Fostering a community

Nestled in the shadow of Mt. Tom in Easthampton, the Treehouse Community was founded to support families that take in foster children in the hopes of stopping the bounce through the system. Among the townhomes that house families who are fostering children, live senior residents. The result is a multi-generational community where one generation helps another. The seniors are vital to the support system that enables parents to succeed and the children to thrive. Now approaching its tenth year, the numbers reflect a success story and defy statistics on foster children. This series of photographs gives us a glimpse into the lives of some of the residents over the past year.--By Globe Staff photographer Joanne Rathe
Treehouse resident Liz Poudrier hugs Sarah D’Amato,19, who had just delivered her a hot Thanksgiving meal. D’Amato wanted to give back to the community that raised her and has for the past few years prepared a Thanksgiving meal, which she distributes to all the elders at Treehouse. D’Amato was placed in 25 foster families by the time she was 8 years old and was then adopted by Mary and Jack D’Amato . The family spent the last 10 years living in the Treehouse community, where Sarah has flourished. She is a recent high school graduate and has just begun taking courses at Holyoke Community College “I have like six grandmas here,” says D’Amato. (Joanne Rathe/Globe Staff)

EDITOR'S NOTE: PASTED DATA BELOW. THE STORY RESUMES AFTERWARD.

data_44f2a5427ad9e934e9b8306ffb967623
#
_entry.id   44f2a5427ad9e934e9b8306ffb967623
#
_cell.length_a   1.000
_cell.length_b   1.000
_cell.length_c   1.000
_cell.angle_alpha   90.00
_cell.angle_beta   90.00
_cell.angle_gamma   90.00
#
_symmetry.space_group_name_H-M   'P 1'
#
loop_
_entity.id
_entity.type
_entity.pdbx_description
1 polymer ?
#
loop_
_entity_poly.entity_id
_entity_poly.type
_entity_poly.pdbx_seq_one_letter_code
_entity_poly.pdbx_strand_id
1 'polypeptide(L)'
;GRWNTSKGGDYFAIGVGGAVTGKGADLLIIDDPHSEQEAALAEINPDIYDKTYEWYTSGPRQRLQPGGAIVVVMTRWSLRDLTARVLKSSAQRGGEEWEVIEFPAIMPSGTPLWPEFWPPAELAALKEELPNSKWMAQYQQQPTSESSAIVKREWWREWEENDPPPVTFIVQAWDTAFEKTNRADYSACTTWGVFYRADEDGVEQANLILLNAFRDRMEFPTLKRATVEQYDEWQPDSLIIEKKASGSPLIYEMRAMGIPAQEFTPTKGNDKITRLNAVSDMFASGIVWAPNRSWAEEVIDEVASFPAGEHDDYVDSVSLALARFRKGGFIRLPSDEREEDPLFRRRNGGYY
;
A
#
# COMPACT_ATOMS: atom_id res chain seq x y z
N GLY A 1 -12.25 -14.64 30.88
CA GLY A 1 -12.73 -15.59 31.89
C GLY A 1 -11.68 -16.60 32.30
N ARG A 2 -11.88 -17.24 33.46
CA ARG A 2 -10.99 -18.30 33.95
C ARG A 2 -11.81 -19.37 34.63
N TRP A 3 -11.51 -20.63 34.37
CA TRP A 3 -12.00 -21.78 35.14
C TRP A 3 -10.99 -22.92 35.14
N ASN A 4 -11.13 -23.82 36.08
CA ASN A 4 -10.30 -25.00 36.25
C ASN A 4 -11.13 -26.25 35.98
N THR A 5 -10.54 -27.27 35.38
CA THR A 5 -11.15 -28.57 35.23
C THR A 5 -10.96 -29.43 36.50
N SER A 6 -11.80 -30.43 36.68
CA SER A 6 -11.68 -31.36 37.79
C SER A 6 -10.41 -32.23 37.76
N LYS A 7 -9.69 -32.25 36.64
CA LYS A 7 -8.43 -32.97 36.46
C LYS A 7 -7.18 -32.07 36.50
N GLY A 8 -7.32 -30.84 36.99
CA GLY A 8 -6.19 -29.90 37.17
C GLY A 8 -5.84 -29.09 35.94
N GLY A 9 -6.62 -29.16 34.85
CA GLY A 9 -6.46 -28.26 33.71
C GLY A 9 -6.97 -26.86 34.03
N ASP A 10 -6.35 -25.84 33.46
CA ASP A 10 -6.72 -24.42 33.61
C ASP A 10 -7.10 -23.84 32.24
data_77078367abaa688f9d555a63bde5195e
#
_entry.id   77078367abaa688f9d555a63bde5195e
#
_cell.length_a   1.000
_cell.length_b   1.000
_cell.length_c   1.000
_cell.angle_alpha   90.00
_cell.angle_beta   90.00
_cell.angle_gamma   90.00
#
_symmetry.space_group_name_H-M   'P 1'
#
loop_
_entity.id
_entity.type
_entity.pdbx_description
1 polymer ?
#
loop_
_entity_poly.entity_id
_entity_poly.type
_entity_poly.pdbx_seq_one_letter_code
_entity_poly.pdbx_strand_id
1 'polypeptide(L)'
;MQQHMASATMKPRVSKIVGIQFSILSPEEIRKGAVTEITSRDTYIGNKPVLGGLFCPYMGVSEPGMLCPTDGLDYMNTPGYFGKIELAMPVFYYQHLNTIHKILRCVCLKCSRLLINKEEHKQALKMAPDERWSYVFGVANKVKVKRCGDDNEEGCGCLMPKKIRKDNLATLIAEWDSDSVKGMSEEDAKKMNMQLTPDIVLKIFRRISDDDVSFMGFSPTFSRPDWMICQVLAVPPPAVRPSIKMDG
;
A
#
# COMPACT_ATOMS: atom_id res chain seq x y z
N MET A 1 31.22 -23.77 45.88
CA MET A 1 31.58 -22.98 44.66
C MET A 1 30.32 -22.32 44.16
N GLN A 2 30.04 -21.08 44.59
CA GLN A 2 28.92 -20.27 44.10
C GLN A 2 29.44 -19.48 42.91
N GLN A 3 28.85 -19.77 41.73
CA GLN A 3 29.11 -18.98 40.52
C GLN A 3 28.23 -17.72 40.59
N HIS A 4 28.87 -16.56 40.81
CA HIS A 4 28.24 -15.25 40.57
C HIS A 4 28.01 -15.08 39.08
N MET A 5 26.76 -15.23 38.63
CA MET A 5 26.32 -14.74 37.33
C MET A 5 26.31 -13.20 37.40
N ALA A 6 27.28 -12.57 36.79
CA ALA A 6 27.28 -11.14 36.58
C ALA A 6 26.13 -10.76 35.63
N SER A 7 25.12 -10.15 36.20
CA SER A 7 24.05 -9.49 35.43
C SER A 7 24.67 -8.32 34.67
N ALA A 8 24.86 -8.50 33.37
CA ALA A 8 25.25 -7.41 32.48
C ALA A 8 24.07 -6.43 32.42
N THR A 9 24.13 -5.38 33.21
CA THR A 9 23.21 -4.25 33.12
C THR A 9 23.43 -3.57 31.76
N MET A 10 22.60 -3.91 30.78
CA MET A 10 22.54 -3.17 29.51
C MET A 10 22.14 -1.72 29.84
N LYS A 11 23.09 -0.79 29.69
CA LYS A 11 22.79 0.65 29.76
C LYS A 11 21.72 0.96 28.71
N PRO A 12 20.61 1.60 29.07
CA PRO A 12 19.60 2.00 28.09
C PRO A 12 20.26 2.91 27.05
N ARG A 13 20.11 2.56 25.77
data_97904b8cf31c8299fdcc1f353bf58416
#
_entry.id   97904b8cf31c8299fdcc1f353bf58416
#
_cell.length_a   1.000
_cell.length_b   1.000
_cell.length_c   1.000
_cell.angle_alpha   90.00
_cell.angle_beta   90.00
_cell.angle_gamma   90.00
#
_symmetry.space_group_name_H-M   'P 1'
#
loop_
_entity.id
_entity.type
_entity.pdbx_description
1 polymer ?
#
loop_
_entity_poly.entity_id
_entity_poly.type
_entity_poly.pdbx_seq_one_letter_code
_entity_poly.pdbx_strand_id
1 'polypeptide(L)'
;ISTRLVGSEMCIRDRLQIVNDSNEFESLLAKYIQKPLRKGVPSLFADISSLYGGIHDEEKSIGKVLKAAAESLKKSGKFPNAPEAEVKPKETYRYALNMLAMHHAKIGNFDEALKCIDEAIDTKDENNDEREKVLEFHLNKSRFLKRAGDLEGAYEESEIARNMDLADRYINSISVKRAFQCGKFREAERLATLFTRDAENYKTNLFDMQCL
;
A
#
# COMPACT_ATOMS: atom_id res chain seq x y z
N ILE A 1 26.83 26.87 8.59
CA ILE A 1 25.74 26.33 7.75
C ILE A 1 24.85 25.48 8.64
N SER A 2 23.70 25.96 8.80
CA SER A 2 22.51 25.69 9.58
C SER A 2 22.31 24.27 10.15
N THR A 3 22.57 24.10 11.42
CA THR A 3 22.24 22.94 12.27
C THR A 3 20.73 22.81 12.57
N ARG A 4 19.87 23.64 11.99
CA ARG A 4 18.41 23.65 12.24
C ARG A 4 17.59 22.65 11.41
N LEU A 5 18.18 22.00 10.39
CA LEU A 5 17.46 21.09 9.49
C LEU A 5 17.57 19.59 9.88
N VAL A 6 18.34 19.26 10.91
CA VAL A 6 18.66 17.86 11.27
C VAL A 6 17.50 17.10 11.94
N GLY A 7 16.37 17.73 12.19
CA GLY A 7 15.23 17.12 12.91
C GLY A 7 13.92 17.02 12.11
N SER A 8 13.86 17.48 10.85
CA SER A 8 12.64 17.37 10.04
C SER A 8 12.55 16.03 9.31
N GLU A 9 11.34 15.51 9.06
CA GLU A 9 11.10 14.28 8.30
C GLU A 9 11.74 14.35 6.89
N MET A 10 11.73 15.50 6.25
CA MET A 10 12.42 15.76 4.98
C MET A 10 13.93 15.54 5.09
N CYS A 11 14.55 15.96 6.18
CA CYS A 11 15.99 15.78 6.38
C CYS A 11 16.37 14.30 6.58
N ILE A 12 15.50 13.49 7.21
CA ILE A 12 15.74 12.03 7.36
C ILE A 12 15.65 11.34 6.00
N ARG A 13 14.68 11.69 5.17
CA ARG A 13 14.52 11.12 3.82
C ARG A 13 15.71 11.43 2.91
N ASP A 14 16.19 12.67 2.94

D’Amato gets help from Treehouse resident Mary Steele in setting up her apartment, which is upstairs in her parents’ home, shortly after the family moved out from the Treehouse community. The family recently moved out to open up the spot at Treehouse. Steele, who also lives at Treehouse, has been very involved with the family over the years. (Joanne Rathe/Globe Staff)
Although she no longer lives in the Treehouse Community, D’Amato often visits to see friends and seniors. D’Amato is one of the many success stories of this community. Every year children move on to the next grade and there have been no arrests, no teen pregnancies, and no failed placements. (Joanne Rathe/Globe Staff)
“The state is not a good parent; it’s families that kids need,” and with that mission statement, Treehouse founder Judy Cockerton (right) developed a community where foster kids could build enduring relationships while families could get the support they need while helping this most vulnerable population. In photo, Cockerton and Sally Popper (left), psychologist with the Treehouse Community, interact with a foster infant during Project Thrive! Birth to Five initiative, which helps build secure attachments for foster children. (Joanne Rathe/Globe Staff)
Mary Steele, 81, says she moved to Treehouse “because I wanted to be useful.” Among the many things she does to enrich the lives of families is regularly baby-sitting this young foster child, who lives at Treehouse with his foster family. (Joanne Rathe/Globe Staff)
Sandra Rubio, who grew up in Holyoke, knew there was a desperate need for foster parents in her community. First came Ashlynn, an emergency placement whom Rubio agreed to take for a weekend. “Monday morning never came,” Rubio said. Aliana later arrived as a 4-day-old infant born with drugs in her system, Ashylnn, now 10 and Aliana, now 7, who have been adopted by Rubio, snuggle with their newly married mom after the wedding ceremony last December. (Joanne Rathe/Globe Staff)